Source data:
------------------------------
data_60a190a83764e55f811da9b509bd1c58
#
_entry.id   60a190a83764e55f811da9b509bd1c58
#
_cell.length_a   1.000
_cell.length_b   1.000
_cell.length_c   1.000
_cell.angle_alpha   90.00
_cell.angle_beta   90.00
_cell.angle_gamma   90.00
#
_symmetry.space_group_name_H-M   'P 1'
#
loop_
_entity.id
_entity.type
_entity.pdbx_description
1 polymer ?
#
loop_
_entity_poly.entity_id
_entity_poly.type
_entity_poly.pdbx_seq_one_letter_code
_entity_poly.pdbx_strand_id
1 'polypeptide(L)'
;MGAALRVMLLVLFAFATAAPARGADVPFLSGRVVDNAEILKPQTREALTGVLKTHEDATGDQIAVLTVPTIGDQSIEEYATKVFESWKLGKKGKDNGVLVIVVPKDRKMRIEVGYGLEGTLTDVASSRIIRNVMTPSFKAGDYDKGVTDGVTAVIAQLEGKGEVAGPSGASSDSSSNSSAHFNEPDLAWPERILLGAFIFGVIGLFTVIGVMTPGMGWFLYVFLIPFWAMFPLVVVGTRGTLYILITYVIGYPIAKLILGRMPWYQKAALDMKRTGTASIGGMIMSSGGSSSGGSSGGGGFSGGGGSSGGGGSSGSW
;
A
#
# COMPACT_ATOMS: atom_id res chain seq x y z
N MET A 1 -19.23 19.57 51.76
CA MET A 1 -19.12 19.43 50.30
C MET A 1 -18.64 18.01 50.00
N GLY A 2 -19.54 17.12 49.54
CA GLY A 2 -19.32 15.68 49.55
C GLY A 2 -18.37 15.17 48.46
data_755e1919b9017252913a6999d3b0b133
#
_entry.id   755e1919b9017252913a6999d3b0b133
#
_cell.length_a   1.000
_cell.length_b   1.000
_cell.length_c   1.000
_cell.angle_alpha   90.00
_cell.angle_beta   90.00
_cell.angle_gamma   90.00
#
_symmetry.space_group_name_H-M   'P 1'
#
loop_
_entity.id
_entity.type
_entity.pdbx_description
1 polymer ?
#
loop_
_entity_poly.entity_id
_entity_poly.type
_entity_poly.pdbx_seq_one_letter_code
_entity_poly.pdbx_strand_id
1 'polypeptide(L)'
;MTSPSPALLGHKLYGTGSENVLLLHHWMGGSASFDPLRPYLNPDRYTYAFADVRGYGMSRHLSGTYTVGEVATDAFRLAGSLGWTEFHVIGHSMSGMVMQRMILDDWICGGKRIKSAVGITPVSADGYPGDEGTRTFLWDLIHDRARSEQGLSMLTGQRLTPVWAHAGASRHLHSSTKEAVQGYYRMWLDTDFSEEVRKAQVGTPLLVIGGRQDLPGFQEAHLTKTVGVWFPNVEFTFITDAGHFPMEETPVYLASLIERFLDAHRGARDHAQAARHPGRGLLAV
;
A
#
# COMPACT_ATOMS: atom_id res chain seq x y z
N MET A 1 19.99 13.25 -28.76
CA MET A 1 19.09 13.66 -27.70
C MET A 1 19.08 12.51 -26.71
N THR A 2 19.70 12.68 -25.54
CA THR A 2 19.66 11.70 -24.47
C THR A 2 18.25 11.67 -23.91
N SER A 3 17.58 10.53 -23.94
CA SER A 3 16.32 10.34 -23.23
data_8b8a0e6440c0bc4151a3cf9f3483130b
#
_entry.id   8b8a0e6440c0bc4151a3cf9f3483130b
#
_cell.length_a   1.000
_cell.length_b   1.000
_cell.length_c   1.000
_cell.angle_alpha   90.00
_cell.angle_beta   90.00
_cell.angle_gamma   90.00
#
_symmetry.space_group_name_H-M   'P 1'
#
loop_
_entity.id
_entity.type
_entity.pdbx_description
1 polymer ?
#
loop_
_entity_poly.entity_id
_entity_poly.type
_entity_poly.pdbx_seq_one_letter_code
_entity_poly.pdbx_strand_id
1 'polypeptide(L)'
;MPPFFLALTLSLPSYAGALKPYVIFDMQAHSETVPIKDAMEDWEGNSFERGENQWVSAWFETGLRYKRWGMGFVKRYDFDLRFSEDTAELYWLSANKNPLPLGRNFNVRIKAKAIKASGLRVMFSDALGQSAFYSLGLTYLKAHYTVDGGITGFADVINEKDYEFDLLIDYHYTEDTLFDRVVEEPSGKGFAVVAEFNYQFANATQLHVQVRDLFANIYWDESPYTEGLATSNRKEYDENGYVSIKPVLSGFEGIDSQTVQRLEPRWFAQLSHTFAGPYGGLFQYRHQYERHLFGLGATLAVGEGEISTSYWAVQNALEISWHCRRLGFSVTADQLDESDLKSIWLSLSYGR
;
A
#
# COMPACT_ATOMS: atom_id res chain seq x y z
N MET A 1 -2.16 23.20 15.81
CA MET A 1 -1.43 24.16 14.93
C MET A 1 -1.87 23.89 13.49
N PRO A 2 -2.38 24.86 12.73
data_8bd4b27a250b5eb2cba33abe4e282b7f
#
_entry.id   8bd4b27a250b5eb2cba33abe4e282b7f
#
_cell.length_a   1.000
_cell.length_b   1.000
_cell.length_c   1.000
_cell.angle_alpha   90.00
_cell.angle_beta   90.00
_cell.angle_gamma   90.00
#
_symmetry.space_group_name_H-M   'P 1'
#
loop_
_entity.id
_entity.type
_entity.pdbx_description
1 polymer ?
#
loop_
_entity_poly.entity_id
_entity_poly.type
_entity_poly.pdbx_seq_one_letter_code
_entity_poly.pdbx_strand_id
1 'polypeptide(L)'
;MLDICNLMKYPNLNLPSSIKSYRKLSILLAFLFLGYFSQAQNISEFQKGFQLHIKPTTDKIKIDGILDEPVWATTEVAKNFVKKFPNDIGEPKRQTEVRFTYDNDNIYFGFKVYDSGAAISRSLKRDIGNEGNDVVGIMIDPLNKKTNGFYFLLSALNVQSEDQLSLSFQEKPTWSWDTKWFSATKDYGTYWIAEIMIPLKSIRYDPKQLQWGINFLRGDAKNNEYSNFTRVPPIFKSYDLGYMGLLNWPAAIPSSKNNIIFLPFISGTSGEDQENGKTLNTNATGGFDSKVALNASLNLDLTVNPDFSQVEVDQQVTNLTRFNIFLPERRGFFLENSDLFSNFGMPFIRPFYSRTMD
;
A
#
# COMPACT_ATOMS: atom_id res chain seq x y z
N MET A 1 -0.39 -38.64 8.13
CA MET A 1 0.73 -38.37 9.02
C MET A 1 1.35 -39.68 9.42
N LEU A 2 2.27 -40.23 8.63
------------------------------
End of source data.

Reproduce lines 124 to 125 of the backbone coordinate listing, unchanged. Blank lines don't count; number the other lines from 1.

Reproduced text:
_entity.type
_entity.pdbx_description